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The Robb Reader: Dieter Burmester

  • Bailey S. Barnard

With his Porsche Panamera Turbo reaching near-breakneck speeds, Dieter Burmester casually navigates the afternoon traffic on a stretch of autobahn just outside Berlin. “I cannot live with MP3s!” shouts the 67-year-old founder, owner, and CEO of the Berlin-based Burmester Audiosysteme above the pristinely rendered music coming through the car’s 16-speaker, 1,000-plus-watt stereo system. “I never listen to them because the compressed sound makes me nervous;it disturbs me.” Such insufficiencies in mainstream music reproduction motivate Burmester and his speaker and audio-component company, which he founded in 1978, to produce what many audiophiles regard as the finest hi-fi products available. In recent years, the acoustic engineer, who is also a musician, has brought his audio expertise to the automotive world, building stereo systems for carmakers that include Mercedes-Benz, Bugatti, and, of course, Porsche. 

What about Porsches appeals to you?
I love the Panamera. A lot of people have problems with the design, but to me it is elegant. It’s also surprisingly sporty and quite comfortable. It’s unbelievable how safe you feel in this car, even at very high speed. And I love the new Boxster, but I have to wait for mine until we can get our sound system in that car. The old Boxster was too feminine for my taste. The look of the new Boxster is much stronger.

What other cars are in your garage?
I have two Jags. One is a limousine, the X300, which is the last 12-cylinder Jaguar-Daimler car. The other is an old E-Type convertible. It’s a 1973 Series 3 in very good condition. It’s a beautiful car, and I drive it often. I also have an 8-cylinder Mercedes 420 SL convertible.

Do you play music often?
Yes, all the time. The bass guitar has always been my favorite instrument, because it is so fundamental and is the backbone for the whole band. But I unfortunately had to quit my band, Past Perfect, several years ago, because it was just too much of a time commitment. We would play on stage maybe 10 or 12 times a year, so that meant practicing most weekends. But I have a studio at home that I built, so I can compose songs and record them when I find the time, and so I can play with my vintage guitars. I have a collection of about 50.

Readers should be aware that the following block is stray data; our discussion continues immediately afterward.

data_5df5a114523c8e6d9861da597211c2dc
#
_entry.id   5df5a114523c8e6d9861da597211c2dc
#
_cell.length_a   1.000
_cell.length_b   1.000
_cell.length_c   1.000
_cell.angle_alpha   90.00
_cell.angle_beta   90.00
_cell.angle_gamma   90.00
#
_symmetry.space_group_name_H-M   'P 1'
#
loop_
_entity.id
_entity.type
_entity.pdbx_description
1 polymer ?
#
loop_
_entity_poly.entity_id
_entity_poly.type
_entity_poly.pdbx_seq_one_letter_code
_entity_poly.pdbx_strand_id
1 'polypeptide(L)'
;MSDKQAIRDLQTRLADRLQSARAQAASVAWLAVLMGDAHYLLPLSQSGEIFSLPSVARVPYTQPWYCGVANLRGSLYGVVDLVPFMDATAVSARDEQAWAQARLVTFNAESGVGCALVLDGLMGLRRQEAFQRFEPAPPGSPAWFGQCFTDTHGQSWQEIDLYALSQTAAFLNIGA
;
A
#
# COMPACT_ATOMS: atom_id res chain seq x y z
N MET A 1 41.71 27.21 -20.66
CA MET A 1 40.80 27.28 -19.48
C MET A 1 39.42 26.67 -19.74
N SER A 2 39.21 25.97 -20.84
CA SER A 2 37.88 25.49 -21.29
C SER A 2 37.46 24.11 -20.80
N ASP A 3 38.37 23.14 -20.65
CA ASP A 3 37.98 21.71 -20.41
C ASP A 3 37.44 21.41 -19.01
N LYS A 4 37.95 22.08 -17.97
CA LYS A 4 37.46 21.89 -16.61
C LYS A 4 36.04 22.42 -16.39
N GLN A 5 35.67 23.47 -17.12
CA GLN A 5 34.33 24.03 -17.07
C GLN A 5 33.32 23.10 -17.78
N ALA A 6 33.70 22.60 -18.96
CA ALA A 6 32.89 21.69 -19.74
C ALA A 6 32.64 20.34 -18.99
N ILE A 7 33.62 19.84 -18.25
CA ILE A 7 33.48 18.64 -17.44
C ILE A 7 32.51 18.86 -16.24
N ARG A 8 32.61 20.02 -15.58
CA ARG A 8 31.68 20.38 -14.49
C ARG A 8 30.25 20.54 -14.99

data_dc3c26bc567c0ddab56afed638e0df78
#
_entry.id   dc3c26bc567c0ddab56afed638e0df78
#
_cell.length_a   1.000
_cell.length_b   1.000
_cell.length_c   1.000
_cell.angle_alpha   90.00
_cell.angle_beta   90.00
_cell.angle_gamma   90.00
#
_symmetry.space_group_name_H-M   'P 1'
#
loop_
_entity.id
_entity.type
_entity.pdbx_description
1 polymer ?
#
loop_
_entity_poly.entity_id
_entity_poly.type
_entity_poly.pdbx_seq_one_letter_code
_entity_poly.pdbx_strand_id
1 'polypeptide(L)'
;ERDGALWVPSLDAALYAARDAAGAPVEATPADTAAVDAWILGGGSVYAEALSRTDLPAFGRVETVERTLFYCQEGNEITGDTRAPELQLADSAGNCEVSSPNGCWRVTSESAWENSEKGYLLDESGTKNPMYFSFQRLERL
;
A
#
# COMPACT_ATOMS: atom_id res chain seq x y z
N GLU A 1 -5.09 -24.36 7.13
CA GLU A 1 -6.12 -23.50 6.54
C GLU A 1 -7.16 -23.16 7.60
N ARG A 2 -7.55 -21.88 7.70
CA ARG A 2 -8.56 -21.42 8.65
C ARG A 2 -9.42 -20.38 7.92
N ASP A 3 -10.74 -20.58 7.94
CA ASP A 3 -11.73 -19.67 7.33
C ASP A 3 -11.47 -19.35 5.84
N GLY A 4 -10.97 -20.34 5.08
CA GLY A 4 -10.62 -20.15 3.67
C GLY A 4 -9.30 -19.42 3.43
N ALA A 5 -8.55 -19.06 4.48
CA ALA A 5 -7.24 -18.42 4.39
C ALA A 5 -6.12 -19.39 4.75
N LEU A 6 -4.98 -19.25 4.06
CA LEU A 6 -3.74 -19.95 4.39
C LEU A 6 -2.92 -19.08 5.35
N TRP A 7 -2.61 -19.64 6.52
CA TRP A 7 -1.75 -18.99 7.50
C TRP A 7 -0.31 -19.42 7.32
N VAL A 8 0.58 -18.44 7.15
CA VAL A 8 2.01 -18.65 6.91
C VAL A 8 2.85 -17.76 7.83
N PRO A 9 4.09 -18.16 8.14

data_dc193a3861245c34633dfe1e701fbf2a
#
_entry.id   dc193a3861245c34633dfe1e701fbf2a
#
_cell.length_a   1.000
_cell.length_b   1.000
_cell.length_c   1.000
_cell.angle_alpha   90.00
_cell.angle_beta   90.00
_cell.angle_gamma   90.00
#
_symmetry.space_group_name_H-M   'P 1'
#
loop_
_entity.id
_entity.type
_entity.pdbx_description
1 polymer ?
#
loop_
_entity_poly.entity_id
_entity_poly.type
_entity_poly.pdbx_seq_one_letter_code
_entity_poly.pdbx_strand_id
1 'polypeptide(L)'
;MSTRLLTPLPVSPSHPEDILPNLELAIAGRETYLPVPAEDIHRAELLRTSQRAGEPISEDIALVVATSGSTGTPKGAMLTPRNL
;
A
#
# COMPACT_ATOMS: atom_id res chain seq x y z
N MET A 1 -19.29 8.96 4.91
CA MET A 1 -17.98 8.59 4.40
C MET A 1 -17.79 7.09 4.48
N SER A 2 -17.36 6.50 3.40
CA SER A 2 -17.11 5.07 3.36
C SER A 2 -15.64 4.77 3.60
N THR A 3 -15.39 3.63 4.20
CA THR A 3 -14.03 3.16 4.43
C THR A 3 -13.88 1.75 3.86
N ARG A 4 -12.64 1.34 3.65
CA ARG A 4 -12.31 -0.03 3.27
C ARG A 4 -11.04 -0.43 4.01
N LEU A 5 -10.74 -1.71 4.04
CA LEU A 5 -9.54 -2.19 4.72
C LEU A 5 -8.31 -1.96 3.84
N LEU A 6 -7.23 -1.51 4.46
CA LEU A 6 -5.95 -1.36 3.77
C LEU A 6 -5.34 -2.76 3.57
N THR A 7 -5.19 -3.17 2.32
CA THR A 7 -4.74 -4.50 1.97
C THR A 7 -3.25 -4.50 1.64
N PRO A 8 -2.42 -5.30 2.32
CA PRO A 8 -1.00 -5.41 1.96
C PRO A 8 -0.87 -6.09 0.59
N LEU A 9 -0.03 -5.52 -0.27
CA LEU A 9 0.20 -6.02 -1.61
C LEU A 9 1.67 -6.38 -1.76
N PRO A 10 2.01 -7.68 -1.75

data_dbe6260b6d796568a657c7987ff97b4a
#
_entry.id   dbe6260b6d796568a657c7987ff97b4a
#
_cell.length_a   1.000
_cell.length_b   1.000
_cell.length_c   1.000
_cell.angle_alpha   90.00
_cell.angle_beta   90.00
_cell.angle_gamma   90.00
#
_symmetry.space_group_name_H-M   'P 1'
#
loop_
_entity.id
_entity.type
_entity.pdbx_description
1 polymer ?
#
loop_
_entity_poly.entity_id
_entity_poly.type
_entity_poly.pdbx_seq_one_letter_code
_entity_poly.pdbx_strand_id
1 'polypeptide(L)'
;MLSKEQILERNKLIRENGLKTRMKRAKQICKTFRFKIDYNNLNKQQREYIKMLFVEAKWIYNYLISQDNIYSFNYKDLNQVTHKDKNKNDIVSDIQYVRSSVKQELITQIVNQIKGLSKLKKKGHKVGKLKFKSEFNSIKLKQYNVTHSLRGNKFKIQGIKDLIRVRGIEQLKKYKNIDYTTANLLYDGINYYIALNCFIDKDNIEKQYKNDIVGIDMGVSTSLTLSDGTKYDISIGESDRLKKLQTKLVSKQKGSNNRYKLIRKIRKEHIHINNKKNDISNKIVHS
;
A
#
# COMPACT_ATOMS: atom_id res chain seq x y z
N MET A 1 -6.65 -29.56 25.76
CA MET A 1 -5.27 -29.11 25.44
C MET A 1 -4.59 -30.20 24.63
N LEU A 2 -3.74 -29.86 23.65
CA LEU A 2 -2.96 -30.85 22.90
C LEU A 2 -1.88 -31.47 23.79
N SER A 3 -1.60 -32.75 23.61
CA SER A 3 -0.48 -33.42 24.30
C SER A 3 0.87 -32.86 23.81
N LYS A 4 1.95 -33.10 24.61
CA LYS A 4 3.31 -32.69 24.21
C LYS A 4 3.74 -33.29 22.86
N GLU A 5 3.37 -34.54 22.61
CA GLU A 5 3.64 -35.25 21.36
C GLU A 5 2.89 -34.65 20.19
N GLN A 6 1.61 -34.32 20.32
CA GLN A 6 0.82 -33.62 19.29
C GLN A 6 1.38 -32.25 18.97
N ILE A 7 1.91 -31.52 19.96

What are some of your favorite guitars?
I have a lot of Fenders, as well as Gibsons. I have Guild acoustics and a National Resonator guitar, which has a wonderful tone. But I’m a huge Fender fan. I have a Stratocaster from 1962, which is my favorite. I also have a Fender Precision bass. I bought that bass when I was 16 years old while I was working as a radio and television trainee. I was making just 45 deutsche marks per month, which was nearly nothing, and then I came home with that bass, which cost me 1,500 deutsche marks. I think my parents wanted to kill me. But I still have it today and play it all the time, so I would say that it was worth the investment.

What impact has digital music had on hi-fi?
It has forced companies like ours to rethink parts of our business, because there is a right way to do digital. Our recent 111 digital music center, for example, was the result of the most expensive development investment we have ever made. CDs and higher-resolution files are obviously a great deal better quality than compressed MP3s, and I’m very sure in a few years we will see even higher resolution, so we have to be ready. I know that MP3s are a source that many people use right now, and so we hope that it’s a door where we get young music lovers to later buy high-end audio equipment because they want better sound.

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